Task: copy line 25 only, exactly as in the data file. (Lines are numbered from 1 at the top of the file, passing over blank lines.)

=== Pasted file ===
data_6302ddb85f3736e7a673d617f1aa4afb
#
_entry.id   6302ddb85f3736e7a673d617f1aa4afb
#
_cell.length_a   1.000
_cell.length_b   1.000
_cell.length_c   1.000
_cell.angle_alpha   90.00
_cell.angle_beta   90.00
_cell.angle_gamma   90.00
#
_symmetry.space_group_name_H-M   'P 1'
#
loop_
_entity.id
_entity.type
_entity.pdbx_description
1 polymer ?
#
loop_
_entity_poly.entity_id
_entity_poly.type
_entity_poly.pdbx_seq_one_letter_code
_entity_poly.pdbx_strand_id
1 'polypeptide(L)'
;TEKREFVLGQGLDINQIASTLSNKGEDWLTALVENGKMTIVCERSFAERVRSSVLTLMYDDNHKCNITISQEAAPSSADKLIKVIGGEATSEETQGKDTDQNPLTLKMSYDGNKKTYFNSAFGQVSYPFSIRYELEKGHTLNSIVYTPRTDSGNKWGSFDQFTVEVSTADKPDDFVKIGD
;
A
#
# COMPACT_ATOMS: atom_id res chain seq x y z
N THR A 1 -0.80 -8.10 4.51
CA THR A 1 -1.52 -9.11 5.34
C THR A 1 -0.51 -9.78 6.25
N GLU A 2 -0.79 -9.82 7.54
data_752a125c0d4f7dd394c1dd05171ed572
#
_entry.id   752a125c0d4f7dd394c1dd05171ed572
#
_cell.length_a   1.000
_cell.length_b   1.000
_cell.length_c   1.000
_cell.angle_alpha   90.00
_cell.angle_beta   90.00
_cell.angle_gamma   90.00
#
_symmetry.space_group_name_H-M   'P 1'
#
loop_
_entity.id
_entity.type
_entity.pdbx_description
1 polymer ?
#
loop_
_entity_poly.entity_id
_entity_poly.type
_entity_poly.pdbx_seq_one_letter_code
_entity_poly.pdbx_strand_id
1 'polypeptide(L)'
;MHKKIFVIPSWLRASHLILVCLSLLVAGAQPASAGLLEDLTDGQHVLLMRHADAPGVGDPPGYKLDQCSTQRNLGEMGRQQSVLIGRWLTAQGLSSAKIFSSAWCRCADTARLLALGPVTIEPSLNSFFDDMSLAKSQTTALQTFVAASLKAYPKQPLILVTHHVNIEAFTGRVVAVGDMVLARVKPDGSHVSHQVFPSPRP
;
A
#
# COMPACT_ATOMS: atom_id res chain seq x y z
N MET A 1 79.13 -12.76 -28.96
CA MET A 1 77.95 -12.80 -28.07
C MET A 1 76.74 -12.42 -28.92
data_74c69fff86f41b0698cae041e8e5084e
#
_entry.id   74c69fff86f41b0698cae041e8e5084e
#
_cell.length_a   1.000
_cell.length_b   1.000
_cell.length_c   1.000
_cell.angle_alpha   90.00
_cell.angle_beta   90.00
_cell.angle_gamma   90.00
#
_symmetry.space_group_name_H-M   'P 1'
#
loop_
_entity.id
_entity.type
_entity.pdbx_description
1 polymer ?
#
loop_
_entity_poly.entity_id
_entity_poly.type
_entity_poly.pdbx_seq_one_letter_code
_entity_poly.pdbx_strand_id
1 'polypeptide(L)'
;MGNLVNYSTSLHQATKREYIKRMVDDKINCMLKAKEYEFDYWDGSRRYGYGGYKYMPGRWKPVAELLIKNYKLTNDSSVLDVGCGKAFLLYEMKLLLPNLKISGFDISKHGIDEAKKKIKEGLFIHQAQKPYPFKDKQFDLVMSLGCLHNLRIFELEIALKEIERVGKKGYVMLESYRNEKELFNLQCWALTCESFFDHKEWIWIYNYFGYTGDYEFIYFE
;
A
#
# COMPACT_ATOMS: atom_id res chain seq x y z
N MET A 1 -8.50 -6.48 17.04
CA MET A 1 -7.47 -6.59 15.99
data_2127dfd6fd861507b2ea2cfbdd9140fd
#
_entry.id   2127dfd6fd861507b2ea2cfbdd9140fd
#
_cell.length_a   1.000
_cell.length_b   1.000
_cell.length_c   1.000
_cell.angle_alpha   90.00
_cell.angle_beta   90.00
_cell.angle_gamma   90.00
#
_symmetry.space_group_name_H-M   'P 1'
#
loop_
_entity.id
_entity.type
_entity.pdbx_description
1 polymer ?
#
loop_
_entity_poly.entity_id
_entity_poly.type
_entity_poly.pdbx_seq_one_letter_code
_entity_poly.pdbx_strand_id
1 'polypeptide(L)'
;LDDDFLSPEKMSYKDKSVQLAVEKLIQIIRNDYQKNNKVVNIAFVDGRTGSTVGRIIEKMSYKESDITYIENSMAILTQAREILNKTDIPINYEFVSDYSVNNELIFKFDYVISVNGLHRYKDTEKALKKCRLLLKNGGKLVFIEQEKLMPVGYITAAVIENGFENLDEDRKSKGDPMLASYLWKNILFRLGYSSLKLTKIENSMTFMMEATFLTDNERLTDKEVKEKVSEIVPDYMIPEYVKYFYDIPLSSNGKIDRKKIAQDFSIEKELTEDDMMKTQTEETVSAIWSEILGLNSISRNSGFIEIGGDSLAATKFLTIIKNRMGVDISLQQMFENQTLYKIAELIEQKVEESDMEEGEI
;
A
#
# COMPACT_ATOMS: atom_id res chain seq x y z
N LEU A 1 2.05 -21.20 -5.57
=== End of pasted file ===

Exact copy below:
1 'polypeptide(L)'